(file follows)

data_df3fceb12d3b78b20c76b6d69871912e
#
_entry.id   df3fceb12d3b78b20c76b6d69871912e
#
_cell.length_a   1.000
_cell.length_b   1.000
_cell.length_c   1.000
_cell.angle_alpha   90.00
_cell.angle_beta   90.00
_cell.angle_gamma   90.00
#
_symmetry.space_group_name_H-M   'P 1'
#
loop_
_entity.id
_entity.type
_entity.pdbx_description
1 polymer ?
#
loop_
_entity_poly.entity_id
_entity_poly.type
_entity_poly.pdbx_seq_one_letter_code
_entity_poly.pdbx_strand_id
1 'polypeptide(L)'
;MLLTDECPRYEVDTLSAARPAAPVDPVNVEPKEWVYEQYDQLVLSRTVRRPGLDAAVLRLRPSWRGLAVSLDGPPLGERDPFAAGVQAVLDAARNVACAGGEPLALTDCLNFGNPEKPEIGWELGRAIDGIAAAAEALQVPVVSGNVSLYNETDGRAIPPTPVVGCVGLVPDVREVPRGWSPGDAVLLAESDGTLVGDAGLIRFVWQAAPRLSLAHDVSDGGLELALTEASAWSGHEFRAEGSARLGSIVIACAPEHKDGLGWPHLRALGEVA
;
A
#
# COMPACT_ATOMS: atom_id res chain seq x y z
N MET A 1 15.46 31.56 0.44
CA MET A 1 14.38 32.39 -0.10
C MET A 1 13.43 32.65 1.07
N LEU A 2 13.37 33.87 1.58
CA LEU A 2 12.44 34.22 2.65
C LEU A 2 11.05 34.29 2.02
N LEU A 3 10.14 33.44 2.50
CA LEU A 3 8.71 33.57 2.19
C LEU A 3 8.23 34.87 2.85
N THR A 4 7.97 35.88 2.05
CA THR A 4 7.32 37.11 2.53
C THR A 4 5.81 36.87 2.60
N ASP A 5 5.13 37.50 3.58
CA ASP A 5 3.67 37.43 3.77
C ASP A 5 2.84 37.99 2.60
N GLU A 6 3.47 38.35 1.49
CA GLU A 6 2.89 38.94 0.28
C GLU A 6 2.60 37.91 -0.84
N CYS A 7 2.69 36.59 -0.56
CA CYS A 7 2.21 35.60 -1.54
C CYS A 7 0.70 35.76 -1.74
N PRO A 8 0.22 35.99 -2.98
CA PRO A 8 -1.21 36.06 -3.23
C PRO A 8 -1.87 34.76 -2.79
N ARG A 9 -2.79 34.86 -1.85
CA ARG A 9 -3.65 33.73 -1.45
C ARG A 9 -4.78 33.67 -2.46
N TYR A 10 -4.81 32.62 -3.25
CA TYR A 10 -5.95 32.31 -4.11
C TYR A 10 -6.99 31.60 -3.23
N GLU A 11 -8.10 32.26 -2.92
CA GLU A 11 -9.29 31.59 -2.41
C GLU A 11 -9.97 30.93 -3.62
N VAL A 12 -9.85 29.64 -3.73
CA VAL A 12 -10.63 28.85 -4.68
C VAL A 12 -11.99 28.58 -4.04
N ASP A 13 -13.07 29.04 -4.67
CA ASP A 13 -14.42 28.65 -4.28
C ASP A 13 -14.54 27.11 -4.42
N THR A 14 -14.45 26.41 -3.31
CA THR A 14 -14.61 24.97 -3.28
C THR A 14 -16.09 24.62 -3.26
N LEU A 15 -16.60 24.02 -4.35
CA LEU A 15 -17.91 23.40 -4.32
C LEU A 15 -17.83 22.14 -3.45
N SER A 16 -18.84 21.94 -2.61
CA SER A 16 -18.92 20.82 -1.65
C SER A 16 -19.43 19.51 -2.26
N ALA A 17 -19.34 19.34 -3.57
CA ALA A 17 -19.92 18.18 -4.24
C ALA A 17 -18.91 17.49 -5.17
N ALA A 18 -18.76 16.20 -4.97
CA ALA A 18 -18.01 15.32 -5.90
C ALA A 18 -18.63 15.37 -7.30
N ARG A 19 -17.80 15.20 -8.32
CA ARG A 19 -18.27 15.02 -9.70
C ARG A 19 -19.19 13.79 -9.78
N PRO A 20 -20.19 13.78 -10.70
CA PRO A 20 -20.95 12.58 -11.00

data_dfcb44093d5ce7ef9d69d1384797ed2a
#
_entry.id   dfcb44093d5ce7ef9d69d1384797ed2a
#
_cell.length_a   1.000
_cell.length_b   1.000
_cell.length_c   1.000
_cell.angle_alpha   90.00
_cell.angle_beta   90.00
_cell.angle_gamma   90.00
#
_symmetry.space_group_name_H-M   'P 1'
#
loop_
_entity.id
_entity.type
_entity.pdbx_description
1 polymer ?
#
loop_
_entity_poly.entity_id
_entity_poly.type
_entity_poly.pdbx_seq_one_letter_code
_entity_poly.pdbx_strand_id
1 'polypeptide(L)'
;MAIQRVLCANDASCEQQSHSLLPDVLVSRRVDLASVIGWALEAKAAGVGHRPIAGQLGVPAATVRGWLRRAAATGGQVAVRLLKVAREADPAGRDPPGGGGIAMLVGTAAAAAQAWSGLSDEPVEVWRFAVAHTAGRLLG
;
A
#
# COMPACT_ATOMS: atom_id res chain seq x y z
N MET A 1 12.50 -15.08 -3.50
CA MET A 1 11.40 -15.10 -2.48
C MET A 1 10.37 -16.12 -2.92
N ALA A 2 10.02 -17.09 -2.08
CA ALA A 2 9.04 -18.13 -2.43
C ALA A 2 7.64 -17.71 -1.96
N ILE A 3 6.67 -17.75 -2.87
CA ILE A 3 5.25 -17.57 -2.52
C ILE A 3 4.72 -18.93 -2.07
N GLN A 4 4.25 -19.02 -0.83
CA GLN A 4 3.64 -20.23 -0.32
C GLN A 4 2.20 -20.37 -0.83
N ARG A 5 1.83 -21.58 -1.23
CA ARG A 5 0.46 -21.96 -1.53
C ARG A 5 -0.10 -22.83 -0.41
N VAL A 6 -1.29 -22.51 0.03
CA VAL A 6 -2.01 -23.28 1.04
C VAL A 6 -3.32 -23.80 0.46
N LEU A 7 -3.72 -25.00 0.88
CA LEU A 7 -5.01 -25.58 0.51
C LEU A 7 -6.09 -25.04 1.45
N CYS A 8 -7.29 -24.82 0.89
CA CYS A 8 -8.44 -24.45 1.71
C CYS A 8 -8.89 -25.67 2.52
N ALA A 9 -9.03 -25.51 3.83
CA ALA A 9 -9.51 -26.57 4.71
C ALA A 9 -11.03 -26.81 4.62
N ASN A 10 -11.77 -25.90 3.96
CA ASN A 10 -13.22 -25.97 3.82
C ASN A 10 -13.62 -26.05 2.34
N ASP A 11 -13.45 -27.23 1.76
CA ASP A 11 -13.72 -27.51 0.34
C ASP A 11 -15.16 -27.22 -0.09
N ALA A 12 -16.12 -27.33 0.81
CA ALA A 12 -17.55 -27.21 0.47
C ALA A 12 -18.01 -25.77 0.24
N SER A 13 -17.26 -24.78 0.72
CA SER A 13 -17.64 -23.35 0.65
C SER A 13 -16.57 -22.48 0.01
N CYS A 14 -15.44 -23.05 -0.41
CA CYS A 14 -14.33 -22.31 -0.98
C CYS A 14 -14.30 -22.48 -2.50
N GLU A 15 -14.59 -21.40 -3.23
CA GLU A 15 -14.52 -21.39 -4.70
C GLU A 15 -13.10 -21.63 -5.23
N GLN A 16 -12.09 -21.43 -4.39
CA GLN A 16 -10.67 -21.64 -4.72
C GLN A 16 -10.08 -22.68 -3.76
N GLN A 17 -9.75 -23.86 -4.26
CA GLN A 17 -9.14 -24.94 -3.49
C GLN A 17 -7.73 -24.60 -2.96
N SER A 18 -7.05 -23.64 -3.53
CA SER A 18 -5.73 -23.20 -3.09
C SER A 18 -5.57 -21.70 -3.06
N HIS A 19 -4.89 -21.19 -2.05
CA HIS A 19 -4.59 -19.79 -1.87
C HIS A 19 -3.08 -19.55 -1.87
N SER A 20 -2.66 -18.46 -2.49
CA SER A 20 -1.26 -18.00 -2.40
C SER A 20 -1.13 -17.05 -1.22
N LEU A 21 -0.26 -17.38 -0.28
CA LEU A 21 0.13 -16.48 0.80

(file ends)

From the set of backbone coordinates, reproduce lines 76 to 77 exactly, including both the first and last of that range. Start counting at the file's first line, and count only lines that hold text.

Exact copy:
N SER A 16 -18.84 21.94 -2.61
CA SER A 16 -18.92 20.82 -1.65